Published: March 3, 2016

Assisstant Professor, Sam Flaxman was recently awarded a NSF grant for his research on genomic acrchitecture of speciation. See NSF title and abstract below.

Title: How predictable is the evolving genomic architecture of speciation?


Part 1. Non-Technical Description:

Moderneemed impossible to achiev   Currently, one of the biggest challenges is analyzing the data in ways that reliably extract signals from noise.  Specifically, genome sequences from individuals in a population contain information that can be used to unravel the biological history of the population and to discover which genes are adaptive, deleterious, or just along for the ride.  However, extracting this information and using it to draw such conclusions is a far from trivial undertaking due to the massive scale of modern datasets and due to the many complex and interrelated factors that affect how populations change over time.  The proposed research will develop new computational methods for inference from population genomic data.  The development of these new methods aims to improve scientists' abilities to use population genomic data to answer a variety of questions, such as: What are the genetic changes associated with adaptation? How repeatable and predictable are the genetic changes associated with the diversification of an ancestral species into a variety of modern species (i.e., an "adaptive radiation")?  The new methods will be applied to two independent examples of adaptive radiations involving butterflies commonly found in North and Central America because a wealth of excellent data and technical resources already exist for these species.  Beyond making inferences about these particular groups of species, the proposed research will have broader impacts in two main ways.  First, the novel computational methods and software developed in this proposal will be very widely applicable to genetic analysis in a variety of basic and applied scientific disciplines.  This open-source software will be freely disseminated.  Second, the results will form the basis for constructing educational museum exhibits on genomics and the tree of life.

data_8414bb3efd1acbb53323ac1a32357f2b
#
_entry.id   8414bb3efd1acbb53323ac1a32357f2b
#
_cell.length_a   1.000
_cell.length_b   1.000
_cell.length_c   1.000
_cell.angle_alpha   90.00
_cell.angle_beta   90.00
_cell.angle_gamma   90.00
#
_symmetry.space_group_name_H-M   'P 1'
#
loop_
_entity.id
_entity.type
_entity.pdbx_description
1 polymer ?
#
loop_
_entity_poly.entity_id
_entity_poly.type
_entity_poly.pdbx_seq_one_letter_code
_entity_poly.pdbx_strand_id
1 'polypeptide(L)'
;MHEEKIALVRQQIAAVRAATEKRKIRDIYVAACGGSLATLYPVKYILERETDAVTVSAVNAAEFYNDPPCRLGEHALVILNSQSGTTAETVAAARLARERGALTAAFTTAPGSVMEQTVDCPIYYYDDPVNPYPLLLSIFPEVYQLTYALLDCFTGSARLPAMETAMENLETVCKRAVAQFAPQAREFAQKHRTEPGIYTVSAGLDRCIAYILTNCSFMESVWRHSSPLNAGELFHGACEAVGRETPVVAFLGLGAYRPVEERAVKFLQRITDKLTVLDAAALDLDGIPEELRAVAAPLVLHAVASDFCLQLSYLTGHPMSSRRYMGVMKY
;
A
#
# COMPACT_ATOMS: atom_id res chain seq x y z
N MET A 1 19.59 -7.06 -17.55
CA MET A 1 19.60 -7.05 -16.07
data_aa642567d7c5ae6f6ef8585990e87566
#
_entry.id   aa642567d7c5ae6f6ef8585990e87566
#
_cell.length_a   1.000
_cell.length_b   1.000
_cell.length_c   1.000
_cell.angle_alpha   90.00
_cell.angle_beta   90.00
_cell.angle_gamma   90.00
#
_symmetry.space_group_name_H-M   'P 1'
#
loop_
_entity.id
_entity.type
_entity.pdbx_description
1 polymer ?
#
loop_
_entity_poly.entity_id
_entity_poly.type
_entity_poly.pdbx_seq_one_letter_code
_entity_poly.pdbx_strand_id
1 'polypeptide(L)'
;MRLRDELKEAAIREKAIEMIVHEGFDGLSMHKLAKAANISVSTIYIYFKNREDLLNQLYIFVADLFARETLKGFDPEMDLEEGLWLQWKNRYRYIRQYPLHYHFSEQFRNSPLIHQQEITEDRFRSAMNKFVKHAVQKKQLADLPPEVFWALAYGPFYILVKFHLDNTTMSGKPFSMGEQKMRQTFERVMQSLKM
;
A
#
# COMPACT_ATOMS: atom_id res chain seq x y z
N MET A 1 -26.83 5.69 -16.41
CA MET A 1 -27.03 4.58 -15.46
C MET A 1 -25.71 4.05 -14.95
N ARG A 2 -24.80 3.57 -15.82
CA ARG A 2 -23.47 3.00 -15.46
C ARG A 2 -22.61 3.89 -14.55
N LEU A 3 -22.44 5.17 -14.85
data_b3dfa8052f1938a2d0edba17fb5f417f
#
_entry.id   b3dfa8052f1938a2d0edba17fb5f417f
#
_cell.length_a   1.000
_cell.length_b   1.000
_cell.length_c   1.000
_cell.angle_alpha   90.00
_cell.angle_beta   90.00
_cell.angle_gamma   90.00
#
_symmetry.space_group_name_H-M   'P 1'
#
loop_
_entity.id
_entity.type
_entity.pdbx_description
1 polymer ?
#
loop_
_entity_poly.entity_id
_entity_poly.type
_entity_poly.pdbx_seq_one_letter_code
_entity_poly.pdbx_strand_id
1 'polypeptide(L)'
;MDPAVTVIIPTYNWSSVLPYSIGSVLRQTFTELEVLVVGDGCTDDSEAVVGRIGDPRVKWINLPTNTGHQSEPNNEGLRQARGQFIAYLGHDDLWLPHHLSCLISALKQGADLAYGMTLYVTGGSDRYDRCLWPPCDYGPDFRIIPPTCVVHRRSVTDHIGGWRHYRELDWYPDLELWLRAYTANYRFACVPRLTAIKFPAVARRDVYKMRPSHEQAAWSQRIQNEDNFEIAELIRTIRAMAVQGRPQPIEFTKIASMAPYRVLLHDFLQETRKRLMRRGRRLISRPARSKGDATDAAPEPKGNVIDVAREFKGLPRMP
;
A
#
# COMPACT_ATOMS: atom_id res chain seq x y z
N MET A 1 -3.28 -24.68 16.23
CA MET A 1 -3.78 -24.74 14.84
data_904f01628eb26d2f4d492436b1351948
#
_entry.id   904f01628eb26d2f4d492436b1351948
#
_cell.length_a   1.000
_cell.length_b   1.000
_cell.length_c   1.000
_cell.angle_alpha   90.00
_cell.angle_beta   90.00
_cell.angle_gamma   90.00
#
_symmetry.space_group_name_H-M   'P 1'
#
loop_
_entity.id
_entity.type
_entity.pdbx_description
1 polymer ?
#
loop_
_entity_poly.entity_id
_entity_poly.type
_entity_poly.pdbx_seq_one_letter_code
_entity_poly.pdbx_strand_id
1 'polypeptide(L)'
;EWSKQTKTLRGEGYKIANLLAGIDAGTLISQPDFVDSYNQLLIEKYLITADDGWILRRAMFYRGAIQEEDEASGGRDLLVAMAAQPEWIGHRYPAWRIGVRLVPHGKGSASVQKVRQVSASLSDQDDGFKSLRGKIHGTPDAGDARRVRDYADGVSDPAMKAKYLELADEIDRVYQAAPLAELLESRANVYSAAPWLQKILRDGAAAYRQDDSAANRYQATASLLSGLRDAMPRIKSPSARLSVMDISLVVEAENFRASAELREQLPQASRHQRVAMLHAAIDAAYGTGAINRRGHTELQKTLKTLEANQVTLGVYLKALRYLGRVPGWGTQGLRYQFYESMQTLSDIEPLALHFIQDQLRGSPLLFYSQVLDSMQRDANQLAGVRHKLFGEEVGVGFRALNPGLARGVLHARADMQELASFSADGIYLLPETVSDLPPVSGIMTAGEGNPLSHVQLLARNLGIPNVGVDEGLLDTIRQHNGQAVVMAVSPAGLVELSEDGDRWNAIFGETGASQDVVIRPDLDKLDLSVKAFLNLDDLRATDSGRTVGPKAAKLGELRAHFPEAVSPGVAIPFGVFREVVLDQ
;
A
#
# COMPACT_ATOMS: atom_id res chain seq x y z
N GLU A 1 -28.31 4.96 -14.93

Part 2.  Technical Description:

Natural selection and speciation are the fundamental evolutionary processes responsible for life's fantastic diversity, yet the genes and specific genetic changes responsible for adaptive traits and the genetic mechanisms that cause speciation are largely unknown. Emerging molecular and analytical methods offer great promise to address these issues, but studies of speciation are generally limited by at least two factors. First, studies of a single example of divergence (e.g., in one hybrid zone) suffer from the "n=1" problem: without replication of divergence, the generalities from a single species pair are unclear.  Second, a priori quantitative predictions from multiple, contrasting hypotheses are rarely developed; indeed, there is often little consensus about the patterns expected under a given verbal hypothesis about evolutionary processes. The proposed research will address both issues by using existing empirical data and development of novel theoretical met!

hods to investigate how the species boundary evolves over space and time using multiple species pairs in two independent examples of adaptive diversification among hybridizing lineages of mimetic butterflies: Heliconius and Limenitis. Specifically, the PI will: 1) collaborate to statistically characterize the empirical systems and 2) develop population genomic theory and test quantitative predictions about the accumulation of genomic divergence across the species boundary continuum. The results of this project will provide a uniquely comprehensive portrait of the evolving species boundary in a comparative framework, and will thereby provide a powerful examination of questions about the generalities of evolutionary processes and genomic patterns that characterize speciation at multiple points along the continuum of divergence. These questions include: How porous is the species boundary among hybridizing species? How does divergent selection shape genomic variation among hybridizing lineages? How predictable is the evolving genomic architecture of speciation? In addition to answering these questions, the work will yield broadly applicable computational methods for quantitatively testing hypotheses about the genomic signatures of multiple evolutionary processes acting alone or in concert.